Although we all know (and love) celebrating the 4th of July at the beach, with all the staples that come with it—the barbeques, the parades, the fireworks—there is so much more to a Maine Beaches vacation. For instance, our region is steeped in the history that ultimately led to the formation of our country. Whether you’re visiting over the holiday, or planning a trip later on this summer, we invite you to add a tour that discovers those deep roots and gives you a glimpse of our region through the lens of our past.
Starting at the southern most tip of our region, Kittery Point is home to two key seaside military forts—McClary and Foster—now designated as historical sites and open to the public. Fort McClary, initially constructed in 1689 and officially established in 1808, was manned during five wars: The Revolutionary War, the War of 1812, the Civil War, the Spanish-American War, and WWI. The complex was expanded in the 1840’s to include several bunkers and a block house, all of which are still standing and accessible for the public to explore. Additionally, there’s a picnic area where binoculars are stationed along the seawall, allowing visitors views over the ocean all the way to the Isles of Shoals.
Just a few miles down the road is Fort Foster, located on the southwest tip of Gerrish Island. Acquired by the Federal Government in 1872, it is home to several historical military structures, and with its sandy beach, soft tides, long pier, and views of Whaleback Lighthouse, it is an excellent place to plan your picnic lunch, family gathering, or for spending a day at the water’s edge.
Travel just a smidge north to the Town of York and allow the Old York Historical Society to take you on a guided tour of the past. With family friendly exhibits, historical buildings, walking tours, and home to the Museums of Old York, visitors are immersed in the rich, maritime history of the town, from its founding in 1652 through today. York is also home to the Old York Gaol (jail) and McIntire Garrison House, both listed in the National Registry of Historic Places.
Come a little bit inland to the community of South Berwick (nine miles from York), and you’ll be able to tour the Sarah Orne Jewett House, home to the famous author, and the Hamilton House, setting for her novel ‘The Tory Lover’. South Berwick is also home to the Counting House Museum, where you’ll find exhibitions and artifacts from the early 1600s through the mid-1800s including Native American, colonial, and early industrial tools and textiles.
Also just off the coast (fifteen minutes from Wells) is the Sanford-Springvale Historical Society, a beautiful museum located in the refurbished old Town Hall building in Springvale. There is an extensive collection of artifacts and documents featuring Sanford’s history, including a huge assortment of antique carriage rugs manufactured at the mills, and over 1500 glass photo negatives featuring incredibly detailed images of the community’s history. A few years ago, the museum purchased and completely refurbished the neighboring Edward E. Goodwin House, which is remarkable for having virtually all of its original exterior and interior architectural details intact, and it has been furnished with authentic period furnishings (many of them from the original family) to show visitors how a household of the time would have looked. The house is on the National Register of Historic Places and it, along with the museum, is well worth a visit.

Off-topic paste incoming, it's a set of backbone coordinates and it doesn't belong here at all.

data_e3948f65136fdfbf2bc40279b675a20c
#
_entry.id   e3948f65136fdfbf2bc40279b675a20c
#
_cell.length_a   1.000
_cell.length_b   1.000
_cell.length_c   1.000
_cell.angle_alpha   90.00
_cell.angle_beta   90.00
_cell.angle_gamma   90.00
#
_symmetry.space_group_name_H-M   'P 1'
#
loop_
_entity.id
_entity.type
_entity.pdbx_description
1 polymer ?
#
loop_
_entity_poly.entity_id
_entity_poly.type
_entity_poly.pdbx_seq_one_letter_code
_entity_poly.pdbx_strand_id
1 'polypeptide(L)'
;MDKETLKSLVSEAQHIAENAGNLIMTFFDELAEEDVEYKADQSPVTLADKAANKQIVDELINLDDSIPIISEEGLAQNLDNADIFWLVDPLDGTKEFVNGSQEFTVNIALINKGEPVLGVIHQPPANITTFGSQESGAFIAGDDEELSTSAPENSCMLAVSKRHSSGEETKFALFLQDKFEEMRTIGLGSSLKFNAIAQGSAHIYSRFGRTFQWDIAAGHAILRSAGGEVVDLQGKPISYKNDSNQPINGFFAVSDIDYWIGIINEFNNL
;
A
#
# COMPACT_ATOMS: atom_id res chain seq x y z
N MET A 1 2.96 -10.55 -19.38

Head back to the coastline, and you can discover the historical beauty of Wells Reserve at Laudholm Farm, the Ogunquit Museum of American Art, the renowned Brick Store Museum in Kennebunk, or traverse the underground canals at the Biddeford Mills Museum. And in addition to regular offerings at the Harmon Museum in Old Orchard Beach, exhibits this year include one dedicated to the Big Band era, an unforgettable time in our country’s history!
While this small sampling of local historical icons offers a well rounded view of the region’s past, Maine Beaches communities are also filled with centuries old architectural structures, cemeteries and burial places dating back to pre-colonial times, and events throughout the year. So the next (or the first!) time you visit the Maine Beaches, we hope you’ll build in some time to celebrate and honor the tapestry of experiences that make the region a place that is uniquely special—yesterday and today.